100G research circuit connects education networks

By Laura Devaney
October 26th, 2015

New TransPAC-Pacific Wave link between Tokyo and Seattle will deliver 10 times faster connectivity

research-circuitIndiana University and the Pacific Northwest Gigapop have launched a 100-gigabits-per-second research circuit connecting Pacific Rim research and education networks with their counterparts in the United States.

Called the TransPAC-Pacific Wave, the new link connects network research hubs in Tokyo and Seattle. It will deliver data transfer speeds that are 10 times faster than current rates to researchers between Asia and the U.S.

The project is a collaboration between Indiana University; the Pacific Northwest Gigapop, which is the provider of the link; and the National Science Foundation.

The TransPAC-Pacific Wave is a joint effort of two NSF-funded projects: TransPAC4, which supports backbone circuits between the U.S. and Asia, and Pacific Wave, a distributed open exchange created by the Pacific Northwest Gigapop and the Corporation for Education Network Initiatives in California, or CENIC.

The principal investigators on the Pacific Wave are Ron Johnson of the Pacific Northwest Gigapop and University of Washington iSchool and Louis Fox of CENIC. Jennifer Schopf, IU director of international networks, is principal investigator on TransPAC4.

“From high-energy physics, astronomy and bioinformatics to climate science and geoscience, TransPAC4 enables better, faster research in a wealth of disciplines — and I’m excited by the possibilities this new 100-gigabit circuit and open exchange fabric will enable,” Schopf said. “Researchers will now be able to share their largest databases at extremely fast speeds. The TransPAC-Pacific Wave circuit is a game changer for the world of big data research.”

In March, IU and its International Networking group announced it had received a new five-year, $4.8 million NSF grant for TransPAC4. This is the fourth consecutive NSF grant to IU to lead trans-Pacific advanced research networks since 1998.

In terms of speed, how much faster is the new research circuit? If a U.S. scientist needs to download several hours of ultra high-definition 8K video from Tokyo, what had previously taken more than one hour can now be done in less than 10 minutes.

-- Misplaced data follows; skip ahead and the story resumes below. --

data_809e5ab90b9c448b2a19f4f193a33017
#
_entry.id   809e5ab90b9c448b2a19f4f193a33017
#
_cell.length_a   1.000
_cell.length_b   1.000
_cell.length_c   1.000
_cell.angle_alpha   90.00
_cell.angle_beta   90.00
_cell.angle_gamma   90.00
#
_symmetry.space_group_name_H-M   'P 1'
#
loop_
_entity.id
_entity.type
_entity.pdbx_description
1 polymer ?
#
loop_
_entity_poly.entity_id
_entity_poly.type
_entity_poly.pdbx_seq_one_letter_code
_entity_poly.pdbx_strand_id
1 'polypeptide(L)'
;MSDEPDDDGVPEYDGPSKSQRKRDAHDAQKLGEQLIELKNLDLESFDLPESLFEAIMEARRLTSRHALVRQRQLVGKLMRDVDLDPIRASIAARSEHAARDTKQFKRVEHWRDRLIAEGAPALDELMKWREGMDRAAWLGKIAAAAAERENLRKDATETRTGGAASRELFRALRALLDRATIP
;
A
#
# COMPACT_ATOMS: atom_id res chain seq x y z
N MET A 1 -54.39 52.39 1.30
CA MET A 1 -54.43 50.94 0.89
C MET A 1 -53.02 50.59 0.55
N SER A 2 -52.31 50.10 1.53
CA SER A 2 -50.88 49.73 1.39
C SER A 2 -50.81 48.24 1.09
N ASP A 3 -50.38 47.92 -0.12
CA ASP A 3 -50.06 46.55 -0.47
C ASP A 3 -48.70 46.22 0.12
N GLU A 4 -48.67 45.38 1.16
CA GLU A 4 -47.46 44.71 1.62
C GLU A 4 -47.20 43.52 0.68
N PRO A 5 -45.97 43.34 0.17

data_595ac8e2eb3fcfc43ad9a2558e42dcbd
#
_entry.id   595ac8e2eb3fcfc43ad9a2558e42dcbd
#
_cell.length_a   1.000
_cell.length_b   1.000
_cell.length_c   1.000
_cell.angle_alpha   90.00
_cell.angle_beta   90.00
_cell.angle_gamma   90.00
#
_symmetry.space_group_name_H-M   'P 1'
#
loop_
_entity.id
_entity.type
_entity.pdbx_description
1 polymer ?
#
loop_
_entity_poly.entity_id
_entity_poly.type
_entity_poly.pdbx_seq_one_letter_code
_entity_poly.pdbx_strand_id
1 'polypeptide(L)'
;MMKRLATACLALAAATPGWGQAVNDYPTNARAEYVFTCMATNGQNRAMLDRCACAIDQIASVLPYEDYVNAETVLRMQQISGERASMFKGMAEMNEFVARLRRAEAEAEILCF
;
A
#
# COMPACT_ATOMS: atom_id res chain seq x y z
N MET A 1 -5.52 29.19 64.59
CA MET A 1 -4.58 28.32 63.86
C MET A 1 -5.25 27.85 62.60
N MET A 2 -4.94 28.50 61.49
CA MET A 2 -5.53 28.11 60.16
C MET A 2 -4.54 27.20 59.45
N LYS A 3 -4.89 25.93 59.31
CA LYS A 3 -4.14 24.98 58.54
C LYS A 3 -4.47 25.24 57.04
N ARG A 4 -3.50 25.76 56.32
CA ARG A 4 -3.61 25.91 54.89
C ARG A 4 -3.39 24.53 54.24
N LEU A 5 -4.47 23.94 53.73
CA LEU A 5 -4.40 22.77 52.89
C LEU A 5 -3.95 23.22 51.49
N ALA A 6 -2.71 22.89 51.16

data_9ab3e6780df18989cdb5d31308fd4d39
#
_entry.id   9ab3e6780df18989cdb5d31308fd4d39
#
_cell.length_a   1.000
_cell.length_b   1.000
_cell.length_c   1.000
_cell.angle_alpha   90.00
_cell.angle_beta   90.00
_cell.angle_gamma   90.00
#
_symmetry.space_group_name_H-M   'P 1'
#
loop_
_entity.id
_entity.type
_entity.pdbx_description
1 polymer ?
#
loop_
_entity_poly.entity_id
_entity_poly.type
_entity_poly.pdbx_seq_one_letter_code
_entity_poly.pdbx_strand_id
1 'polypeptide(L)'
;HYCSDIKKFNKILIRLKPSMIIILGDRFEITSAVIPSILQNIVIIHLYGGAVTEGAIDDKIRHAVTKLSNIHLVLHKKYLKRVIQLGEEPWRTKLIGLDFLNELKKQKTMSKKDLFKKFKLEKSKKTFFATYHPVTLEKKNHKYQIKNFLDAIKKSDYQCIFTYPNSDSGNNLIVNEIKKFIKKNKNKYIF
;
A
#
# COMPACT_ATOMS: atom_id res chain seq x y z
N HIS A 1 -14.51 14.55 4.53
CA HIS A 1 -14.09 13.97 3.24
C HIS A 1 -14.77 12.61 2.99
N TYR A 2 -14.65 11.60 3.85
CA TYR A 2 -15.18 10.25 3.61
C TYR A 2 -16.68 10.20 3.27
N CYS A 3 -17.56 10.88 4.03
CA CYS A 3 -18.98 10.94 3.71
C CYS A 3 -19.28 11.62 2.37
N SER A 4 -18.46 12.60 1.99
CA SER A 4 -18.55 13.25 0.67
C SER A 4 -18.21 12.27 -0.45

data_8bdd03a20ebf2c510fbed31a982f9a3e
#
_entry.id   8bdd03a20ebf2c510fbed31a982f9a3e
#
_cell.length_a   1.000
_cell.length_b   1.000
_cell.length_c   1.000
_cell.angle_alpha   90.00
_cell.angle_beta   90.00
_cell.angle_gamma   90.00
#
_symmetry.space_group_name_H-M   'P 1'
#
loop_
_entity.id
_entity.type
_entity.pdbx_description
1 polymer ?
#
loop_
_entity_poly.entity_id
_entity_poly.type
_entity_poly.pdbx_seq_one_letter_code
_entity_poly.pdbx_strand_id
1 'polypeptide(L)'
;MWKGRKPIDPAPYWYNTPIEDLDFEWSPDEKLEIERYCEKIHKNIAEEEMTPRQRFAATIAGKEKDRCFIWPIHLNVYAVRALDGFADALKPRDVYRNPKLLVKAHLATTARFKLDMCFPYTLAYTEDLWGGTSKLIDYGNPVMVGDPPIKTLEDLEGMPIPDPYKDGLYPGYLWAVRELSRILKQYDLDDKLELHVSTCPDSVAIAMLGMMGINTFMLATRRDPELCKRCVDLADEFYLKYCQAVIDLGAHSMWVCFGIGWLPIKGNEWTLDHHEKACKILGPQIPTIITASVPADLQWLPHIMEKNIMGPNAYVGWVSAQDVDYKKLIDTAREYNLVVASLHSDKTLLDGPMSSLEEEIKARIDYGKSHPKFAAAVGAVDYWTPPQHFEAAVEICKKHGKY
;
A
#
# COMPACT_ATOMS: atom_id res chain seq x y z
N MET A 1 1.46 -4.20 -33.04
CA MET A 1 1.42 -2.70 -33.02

The TransPAC-Pacific Wave research circuit will support:
• Research and education network traffic across the Pacific
• Research efforts, including ultra high-definition video distribution as well as real-time instrument control, telepresence, virtual reality and big data applications
• Software-defined exchange and software-defined networking capabilities, including OpenFlow efforts
• Better interconnections between Asian research and education networks and their major U.S.-based counterparts, including multiple direct 100-gigabit connections to the U.S. Department of Energy’s high-speed networks, the Energy Science Network, or ESnet, and Internet2

The TransPAC-Pacific Wave research circuit is now operational between Pacific Wave’s node in Seattle and Pacific Wave’s access point in Tokyo. Direct connectivity to Japan’s Tokyo Research Exchange is scheduled for this fall.

“This link represents a new era for East Asia-U.S. cyberinfrastructure and for Asia-U.S. research and education networking,” said Kevin Thompson, a program director at NSF. “Indiana University and the Pacific Northwest Gigapop are appropriately leading this effort in the United States, and both institutions have a rich history in support and innovation in international research and education networking.”

Greg Bell, division director at ESnet, added that he is excited about the network’s potential and pleased with the collegiality surrounding its creation.

“This milestone is great news,” Bell said. “The world’s hardest problems can only be solved through global collaboration, and 10-gigabit links will soon be insufficient to support large-scale science. Faster data almost always means faster discovery. More important than bandwidth, though, is a growing spirit of international cooperation in our community: Multiple stakeholders are working toward a common goal of open, fast and safe research networking for the world.”

International Networks at IU leads two large-scale international research networks that link scientists around the world, making it possible for them to collaborate and share information that can lead to life-changing discoveries. IU International Networks is responsible for planning, operating and managing the National Science Foundation-funded America Connects to Europe network, which links the U.S. to Europe, and TransPAC4, which links the U.S. to Asia. TransPAC4 is supported by NSF grant number 1450904.

The Pacific Northwest Gigapop is a nonprofit corporation serving research and education organizations throughout the Pacific Rim. It provides networking to support the missions of these organizations and the needs of researchers, faculty, students and staff.

Pacific Wave is an open, distributed exchange fabric that integrates nodes across the U.S. West Coast. It has major points-of-presence in Seattle, Sunnyvale, Calif., and Los Angeles on its purpose-built 100G open-peering backbone. Pacific Wave is a joint project of the Pacific Northwest Gigapop and the Corporation for Education Network Initiatives in California.

Material from a press release was used in this report.

About the Author:

Laura Devaney

Laura Devaney is the Director of News for eSchool Media. She is a graduate of the University of Maryland's Philip Merrill College of Journalism. When she isn't wrangling her two children, Laura enjoys running, photography, home improvement, and rooting for the Terps. Find Laura on Twitter: @eSN_Laura

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